Head due west on Highway 234 out of Albany and you’ll find a special place.
Before the city gives way to the flat horizons of peanuts and cotton, a series of small cultivated fields beside a little red-roofed building signals a different kind of agricultural operation. These unassuming 16.5 acres constitute Healthy Living Farms.
As the name suggests, the mission here is markedly different from its rural neighbors. Instead of commodities to be processed into sweetened snacks or exported across the ocean, HLF aims to grow nutritious food for its community. More than that, it believes that growing and consuming organic food from local farms and community gardens can combat poor academic performance, child obesity, and sagging economic development.
It’s a critical time to promote human, environmental and economic health in Albany. The city trails the state average in the number of high school and college graduates, homeownership, and both per capita and median income. According to the U.S. Census, its poverty rate in 2013 was over 34 percent. But Albany has uniquely positive demographic points as well. It’s one of Georgia’s leaders in the number of businesses owned by African-Americans and women, both of which are evidenced in Healthy Living Farms.
A “marketplace ministry initiative,” Healthy Living Farms was formally started with the purchase of the farm property in 2011. Over the next year, Ann Milton and Regina Glass, members of its leadership team, charted a path of workshops, seminars, conference and outreach to various government agencies, universities and experienced growers to establish a premiere organic farm. HLF now offers one of the few Albany-based Community Supported Agriculture programs and provides consulting for home and community gardens. There is also an on-farm market every Thursday, Friday and Saturday throughout the growing season, featuring produce fresh from the farm and local farmers committed to growing without chemicals. Customers can purchase items with EBT/SNAP benefits, as well as traditional methods of payments.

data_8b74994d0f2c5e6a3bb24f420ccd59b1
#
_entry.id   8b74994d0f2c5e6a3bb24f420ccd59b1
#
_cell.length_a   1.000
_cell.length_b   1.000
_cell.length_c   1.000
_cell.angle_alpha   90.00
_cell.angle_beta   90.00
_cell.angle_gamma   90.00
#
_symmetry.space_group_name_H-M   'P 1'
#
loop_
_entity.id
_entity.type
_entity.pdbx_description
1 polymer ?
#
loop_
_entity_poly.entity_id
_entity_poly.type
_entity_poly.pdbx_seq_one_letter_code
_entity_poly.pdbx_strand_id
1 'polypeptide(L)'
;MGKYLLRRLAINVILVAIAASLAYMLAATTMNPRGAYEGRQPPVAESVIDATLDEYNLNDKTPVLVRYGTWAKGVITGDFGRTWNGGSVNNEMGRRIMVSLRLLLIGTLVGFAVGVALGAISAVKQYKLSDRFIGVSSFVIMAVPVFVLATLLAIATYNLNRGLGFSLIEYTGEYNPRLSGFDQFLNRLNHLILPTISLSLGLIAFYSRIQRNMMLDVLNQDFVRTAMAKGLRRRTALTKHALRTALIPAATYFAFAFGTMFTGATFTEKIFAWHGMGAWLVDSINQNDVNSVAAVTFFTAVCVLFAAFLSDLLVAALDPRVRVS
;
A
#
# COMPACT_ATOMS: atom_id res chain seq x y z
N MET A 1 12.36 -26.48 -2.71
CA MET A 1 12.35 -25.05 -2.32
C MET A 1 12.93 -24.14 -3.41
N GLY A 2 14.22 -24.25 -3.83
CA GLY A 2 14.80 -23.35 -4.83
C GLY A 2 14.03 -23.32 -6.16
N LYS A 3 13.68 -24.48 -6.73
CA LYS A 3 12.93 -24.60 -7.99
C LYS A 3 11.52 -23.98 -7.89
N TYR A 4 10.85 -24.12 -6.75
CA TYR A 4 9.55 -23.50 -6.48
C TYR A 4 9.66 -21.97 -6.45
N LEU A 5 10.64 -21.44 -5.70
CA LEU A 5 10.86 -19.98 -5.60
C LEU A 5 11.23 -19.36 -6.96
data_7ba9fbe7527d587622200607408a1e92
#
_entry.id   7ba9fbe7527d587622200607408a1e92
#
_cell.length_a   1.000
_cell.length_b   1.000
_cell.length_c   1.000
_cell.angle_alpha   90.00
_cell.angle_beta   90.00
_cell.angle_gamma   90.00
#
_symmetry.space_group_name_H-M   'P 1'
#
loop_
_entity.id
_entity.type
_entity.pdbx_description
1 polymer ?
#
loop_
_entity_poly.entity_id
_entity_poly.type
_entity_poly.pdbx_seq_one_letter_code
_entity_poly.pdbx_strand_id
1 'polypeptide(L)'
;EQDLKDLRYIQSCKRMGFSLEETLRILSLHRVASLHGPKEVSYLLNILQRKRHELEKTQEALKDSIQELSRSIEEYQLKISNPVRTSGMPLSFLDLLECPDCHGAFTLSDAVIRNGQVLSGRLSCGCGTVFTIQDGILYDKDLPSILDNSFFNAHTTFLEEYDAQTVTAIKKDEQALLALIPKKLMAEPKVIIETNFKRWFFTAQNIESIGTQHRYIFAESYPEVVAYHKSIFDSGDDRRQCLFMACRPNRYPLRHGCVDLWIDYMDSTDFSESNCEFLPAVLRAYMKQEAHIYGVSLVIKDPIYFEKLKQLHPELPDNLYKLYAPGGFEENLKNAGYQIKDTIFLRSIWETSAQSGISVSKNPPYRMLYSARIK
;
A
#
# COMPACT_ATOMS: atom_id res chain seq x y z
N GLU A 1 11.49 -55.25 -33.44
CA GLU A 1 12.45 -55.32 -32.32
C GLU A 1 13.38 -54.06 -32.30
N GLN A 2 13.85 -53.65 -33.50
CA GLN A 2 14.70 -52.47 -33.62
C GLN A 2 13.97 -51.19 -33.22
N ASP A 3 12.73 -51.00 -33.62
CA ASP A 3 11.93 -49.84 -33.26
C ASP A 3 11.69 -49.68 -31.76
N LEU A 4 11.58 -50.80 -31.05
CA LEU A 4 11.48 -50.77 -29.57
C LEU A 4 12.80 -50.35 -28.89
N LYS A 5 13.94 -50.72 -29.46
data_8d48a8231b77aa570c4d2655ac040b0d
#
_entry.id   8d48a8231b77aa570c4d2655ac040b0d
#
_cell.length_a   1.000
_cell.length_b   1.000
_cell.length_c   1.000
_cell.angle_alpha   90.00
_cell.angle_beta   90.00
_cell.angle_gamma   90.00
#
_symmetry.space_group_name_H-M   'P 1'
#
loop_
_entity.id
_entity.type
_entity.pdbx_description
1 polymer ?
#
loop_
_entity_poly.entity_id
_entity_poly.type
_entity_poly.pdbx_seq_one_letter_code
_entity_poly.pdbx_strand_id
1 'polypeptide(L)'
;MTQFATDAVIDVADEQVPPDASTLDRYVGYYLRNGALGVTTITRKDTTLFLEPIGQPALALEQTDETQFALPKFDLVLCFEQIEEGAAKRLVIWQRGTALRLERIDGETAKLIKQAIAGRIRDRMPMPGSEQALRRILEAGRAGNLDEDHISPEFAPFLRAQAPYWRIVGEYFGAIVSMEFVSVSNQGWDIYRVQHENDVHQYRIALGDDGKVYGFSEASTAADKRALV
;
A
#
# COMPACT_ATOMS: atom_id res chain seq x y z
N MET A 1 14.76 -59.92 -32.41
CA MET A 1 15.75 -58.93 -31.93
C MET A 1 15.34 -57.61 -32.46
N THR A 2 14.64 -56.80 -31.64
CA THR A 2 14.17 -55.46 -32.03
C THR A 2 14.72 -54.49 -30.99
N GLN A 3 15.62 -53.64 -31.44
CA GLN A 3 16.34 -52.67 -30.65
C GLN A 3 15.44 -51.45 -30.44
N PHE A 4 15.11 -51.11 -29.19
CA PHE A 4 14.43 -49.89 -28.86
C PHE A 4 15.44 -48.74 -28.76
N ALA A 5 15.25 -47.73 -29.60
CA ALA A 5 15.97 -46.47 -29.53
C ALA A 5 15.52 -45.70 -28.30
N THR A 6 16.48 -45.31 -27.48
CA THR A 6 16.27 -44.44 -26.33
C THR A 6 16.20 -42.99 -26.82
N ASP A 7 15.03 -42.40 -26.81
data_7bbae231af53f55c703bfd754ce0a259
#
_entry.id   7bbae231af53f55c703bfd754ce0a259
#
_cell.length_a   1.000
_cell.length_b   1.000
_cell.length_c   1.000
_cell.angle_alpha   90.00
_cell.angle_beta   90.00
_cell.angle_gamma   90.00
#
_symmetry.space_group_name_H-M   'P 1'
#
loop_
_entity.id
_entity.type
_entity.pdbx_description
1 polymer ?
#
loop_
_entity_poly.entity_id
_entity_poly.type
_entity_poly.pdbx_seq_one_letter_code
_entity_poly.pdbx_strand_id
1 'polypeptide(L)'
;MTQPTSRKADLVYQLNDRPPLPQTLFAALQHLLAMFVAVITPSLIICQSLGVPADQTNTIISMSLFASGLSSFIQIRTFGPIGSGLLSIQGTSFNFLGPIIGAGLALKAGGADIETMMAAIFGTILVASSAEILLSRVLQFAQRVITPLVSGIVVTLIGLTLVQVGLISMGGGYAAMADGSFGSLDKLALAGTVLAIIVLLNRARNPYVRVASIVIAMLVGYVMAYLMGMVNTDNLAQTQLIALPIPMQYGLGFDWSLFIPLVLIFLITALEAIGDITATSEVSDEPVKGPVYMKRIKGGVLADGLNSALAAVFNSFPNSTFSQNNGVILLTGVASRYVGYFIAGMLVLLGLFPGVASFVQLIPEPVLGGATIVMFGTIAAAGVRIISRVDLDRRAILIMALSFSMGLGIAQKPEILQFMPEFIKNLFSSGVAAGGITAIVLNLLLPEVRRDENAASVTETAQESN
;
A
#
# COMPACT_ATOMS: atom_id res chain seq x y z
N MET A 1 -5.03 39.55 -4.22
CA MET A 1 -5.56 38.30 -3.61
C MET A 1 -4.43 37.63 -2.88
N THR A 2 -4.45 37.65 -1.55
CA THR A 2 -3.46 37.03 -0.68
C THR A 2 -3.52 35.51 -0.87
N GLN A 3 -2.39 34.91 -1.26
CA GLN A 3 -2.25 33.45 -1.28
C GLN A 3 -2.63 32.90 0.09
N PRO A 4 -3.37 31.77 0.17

When Georgia Organics began looking for ways to expand its educational opportunities on organic and sustainable production in southwest Georgia, Healthy Living Farms presented an obvious partner. In addition to increasing access to local, chemical-free food, part of HLF’s mission is to use its site as a training farm, assisting farmers in sustainable production, implementing good business practices, and achieving organic certification.
As a result, Georgia Organics and Healthy Living Farms are collaborating on five workshops to be held in Albany through September of 2015. Each workshop will focus on common issues that small and sustainable farmers face, such as organic fertilizer conversions, seed selection, food safety and budgeting. Scheduled for late April, the first training will cover High Tunnel optimization and irrigation and will be led by Cory Mosser of Natural Born Tillers.
The USDA Natural Resources Conservation Service is supporting these educational efforts through an Outreach Grant. NRCS offers numerous cost-sharing programs for many sustainable farm practices, including irrigation, cross-fencing, high tunnels, and organic production. Through its StrikeForce for Rural Growth and Opportunity Initiative, the USDA targets assistance in counties with persistent poverty, which affects most of southwest Georgia.
For more information about upcoming workshops or Healthy Living Farms, visit www.healthylivingfarms.org or contact email@example.com. For more information about the NRCS, visit your local USDA Services Center.
This material is based upon work supported by the National Resources Conservation Service, U.S. Department of Agriculture, under number 68-4310-12-59.